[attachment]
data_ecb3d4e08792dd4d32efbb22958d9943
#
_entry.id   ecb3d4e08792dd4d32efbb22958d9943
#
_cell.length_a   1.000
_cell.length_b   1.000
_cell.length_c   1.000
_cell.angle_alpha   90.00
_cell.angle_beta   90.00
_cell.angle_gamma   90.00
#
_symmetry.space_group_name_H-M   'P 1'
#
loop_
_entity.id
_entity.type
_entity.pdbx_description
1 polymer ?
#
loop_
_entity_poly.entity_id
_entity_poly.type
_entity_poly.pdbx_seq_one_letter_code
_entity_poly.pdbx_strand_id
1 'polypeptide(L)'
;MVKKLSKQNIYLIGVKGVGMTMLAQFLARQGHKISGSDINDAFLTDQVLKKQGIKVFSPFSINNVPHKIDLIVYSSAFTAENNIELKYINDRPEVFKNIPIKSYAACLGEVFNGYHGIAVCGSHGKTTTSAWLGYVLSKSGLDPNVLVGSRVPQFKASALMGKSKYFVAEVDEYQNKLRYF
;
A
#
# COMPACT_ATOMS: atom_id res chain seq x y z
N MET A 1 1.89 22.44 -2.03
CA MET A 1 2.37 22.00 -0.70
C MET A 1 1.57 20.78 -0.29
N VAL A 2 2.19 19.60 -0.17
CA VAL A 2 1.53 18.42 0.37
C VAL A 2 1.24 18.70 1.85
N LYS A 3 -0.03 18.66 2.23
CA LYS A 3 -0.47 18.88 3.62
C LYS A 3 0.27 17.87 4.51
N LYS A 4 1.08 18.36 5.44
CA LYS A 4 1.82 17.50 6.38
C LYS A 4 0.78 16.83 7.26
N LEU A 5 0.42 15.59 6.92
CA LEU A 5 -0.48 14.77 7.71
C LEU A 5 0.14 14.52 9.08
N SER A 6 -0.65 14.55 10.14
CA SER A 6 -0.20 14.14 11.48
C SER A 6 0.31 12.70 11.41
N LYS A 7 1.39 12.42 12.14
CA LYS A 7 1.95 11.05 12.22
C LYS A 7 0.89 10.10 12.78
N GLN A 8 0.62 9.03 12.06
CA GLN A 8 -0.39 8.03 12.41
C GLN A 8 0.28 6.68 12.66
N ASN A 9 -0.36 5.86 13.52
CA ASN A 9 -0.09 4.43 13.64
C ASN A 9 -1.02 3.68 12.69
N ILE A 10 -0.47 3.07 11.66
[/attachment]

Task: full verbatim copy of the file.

data_ecb3d4e08792dd4d32efbb22958d9943
#
_entry.id   ecb3d4e08792dd4d32efbb22958d9943
#
_cell.length_a   1.000
_cell.length_b   1.000
_cell.length_c   1.000
_cell.angle_alpha   90.00
_cell.angle_beta   90.00
_cell.angle_gamma   90.00
#
_symmetry.space_group_name_H-M   'P 1'
#
loop_
_entity.id
_entity.type
_entity.pdbx_description
1 polymer ?
#
loop_
_entity_poly.entity_id
_entity_poly.type
_entity_poly.pdbx_seq_one_letter_code
_entity_poly.pdbx_strand_id
1 'polypeptide(L)'
;MVKKLSKQNIYLIGVKGVGMTMLAQFLARQGHKISGSDINDAFLTDQVLKKQGIKVFSPFSINNVPHKIDLIVYSSAFTAENNIELKYINDRPEVFKNIPIKSYAACLGEVFNGYHGIAVCGSHGKTTTSAWLGYVLSKSGLDPNVLVGSRVPQFKASALMGKSKYFVAEVDEYQNKLRYF
;
A
#
# COMPACT_ATOMS: atom_id res chain seq x y z
N MET A 1 1.89 22.44 -2.03
CA MET A 1 2.37 22.00 -0.70
C MET A 1 1.57 20.78 -0.29
N VAL A 2 2.19 19.60 -0.17
CA VAL A 2 1.53 18.42 0.37
C VAL A 2 1.24 18.70 1.85
N LYS A 3 -0.03 18.66 2.23
CA LYS A 3 -0.47 18.88 3.62
C LYS A 3 0.27 17.87 4.51
N LYS A 4 1.08 18.36 5.44
CA LYS A 4 1.82 17.50 6.38
C LYS A 4 0.78 16.83 7.26
N LEU A 5 0.42 15.59 6.92
CA LEU A 5 -0.48 14.77 7.71
C LEU A 5 0.14 14.52 9.08
N SER A 6 -0.65 14.55 10.14
CA SER A 6 -0.20 14.14 11.48
C SER A 6 0.31 12.70 11.41
N LYS A 7 1.39 12.42 12.14
CA LYS A 7 1.95 11.05 12.22
C LYS A 7 0.89 10.10 12.78
N GLN A 8 0.62 9.03 12.06
CA GLN A 8 -0.39 8.03 12.41
C GLN A 8 0.28 6.68 12.66
N ASN A 9 -0.36 5.86 13.52
CA ASN A 9 -0.09 4.43 13.64
C ASN A 9 -1.02 3.68 12.69
N ILE A 10 -0.47 3.07 11.66